The Performers Protection Amendment Bill is getting the attention of our lawmakers at last. I should be excited. After all I am one of those that made it a soap box topic for longer than many care to remember. Why, You may want to ask. It matters. It matters to the many artists whose works get repeated by South African broadcasters across the continent without compensation. It matters to those who continue to hope that the tiny bit that the public broadcaster owes them for repeats according to the standard freelance performers agreement will finally .
It should matter also to any actor whose work MultiChoice gets to repeat on their many channels without any legal obligation to pay repeat fees. It should matter to anyone who has always wondered why local artists don’t get to benefit from the R90 billion contribution that the creative industries contribute to the country’s GDP. It took us quite a while but we are here now. Parliament, it seems, has finally heard the pleas of the performers. I should be excited. I’m very worried instead.
I’m trying to put myself in the shoes of those that have benefitted from the absence of any protection of performers’ rights all this time. Would I want some law coming through to spoil my royalties free bonanza, if I were them? Most likely not. I expect that the broadcasters are going to come at this bill with guns blazing. Why would they want to welcome the introduction of laws that bring an end to their decades of performers exploitation? That is in essence what will happen should parliament pass this bill. The Performers will not only be protected, they will be finally empowered. That must have both producers and broadcasters shaking. It should have them looking for every smart tool they can deploy to convince us and those parliamentarians that granting moral and economic rights to performers will be a terrible move. I don’t blame them. I guess they are in business to make profit and not to care about the artists they exploit.
There is an elder in the arts that refers to the relationship between us actors, producers and broadcasters as the “unholy trinity”. I agree with him. Only I see it in a worse light. The film and television production space is lucrative for everyone but the actor. So, in my view, the one that brings screen magic to life happens to have also sat at the bottom of the industry food chain all these years. The South African actor makes magic and becomes a household name but their earnings refuse to match that picture. Who must be blamed for that? Is it the producer or the actor? Or is it the broadcasters?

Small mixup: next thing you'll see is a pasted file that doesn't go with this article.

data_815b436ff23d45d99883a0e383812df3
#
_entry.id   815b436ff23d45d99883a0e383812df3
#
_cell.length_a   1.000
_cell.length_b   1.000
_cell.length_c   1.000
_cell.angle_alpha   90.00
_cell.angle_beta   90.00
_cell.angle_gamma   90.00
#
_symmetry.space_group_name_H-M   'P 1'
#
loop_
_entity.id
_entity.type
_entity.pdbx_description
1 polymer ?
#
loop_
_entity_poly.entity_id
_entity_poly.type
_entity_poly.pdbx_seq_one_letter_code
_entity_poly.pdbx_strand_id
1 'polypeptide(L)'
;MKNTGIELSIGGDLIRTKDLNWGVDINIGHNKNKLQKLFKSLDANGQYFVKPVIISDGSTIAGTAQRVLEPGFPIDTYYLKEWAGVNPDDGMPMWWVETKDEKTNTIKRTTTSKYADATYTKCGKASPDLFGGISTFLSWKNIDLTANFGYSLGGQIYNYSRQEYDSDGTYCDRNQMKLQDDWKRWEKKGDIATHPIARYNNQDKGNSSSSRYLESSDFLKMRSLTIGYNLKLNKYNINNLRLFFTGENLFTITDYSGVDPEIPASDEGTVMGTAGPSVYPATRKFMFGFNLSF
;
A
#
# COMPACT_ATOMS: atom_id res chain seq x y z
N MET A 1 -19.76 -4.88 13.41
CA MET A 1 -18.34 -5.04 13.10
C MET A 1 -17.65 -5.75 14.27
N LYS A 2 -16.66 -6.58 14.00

See, the production tripartite alliance has never been about empowering or protecting the actor. It has always been about keeping the actor in check. It is an anti-stardom control mechanism that has worked well for the those that run the system. It keeps the actor begging for their next job while the broadcasters who own all intellectual property continue to make further profit on that actor’s work. It is an unholy trinity indeed. In fact it remains a collusion of sorts between broadcasters and producers while the actor is just the magic pony that attracts the crowd. I want to paint a nicer picture but we don’t have it here.
What we have is a system that leaves our legends poor at the end of their careers while their works continue to get screened with no compensation. I cannot imagine the pain of watching your beloved on screen years after they have passed on knowing very well they are not being paid any royalties for those repeats. That is the reality for many families of our television icons. That will likely be the reality for many of us who are enjoying regular work on big deal productions today. While many of us may not see the need to fight for fair legislation that will make us benefit better from our talents, none of us are immune from the vulnerabilities that hit the industry ever so often. Think of Generations a few years ago, Muvhango now and then, Uselwa currently and Uzalo which is also experiencing the brunt of the public broadcaster’s latest financial crisis.
We need better laws and regulations that put the performers first instead of those that only consider broadcasters and their bottom line above all else. I believe too, that it is time the ministers of Arts and Culture, Communications and Trade and Industry looked into how their departments can work together to create a better environment for talent in the audiovisual sector.
Florence Masebe is an award winning actor, a creator and producer of television and film content.